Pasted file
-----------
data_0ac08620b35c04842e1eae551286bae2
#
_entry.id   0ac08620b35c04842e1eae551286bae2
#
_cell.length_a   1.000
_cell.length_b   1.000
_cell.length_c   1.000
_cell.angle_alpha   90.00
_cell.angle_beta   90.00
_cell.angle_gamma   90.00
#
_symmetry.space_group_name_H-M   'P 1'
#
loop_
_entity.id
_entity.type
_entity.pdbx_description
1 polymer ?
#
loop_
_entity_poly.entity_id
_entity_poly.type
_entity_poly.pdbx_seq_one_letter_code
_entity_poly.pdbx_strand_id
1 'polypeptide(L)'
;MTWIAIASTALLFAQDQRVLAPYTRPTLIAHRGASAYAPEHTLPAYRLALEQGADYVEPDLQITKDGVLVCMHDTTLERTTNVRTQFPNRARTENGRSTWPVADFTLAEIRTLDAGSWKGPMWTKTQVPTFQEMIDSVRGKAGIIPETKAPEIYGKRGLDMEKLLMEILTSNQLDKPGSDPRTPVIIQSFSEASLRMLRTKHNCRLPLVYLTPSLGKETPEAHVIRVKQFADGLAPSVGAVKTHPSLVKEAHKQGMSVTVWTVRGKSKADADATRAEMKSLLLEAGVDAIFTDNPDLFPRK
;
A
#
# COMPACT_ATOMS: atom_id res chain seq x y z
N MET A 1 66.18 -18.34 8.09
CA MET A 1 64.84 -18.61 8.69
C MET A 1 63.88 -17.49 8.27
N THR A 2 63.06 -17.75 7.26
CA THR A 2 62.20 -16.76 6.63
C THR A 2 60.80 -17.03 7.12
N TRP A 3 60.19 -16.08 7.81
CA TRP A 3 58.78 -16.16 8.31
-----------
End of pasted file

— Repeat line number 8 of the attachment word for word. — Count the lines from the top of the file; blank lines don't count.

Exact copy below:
_cell.angle_alpha   90.00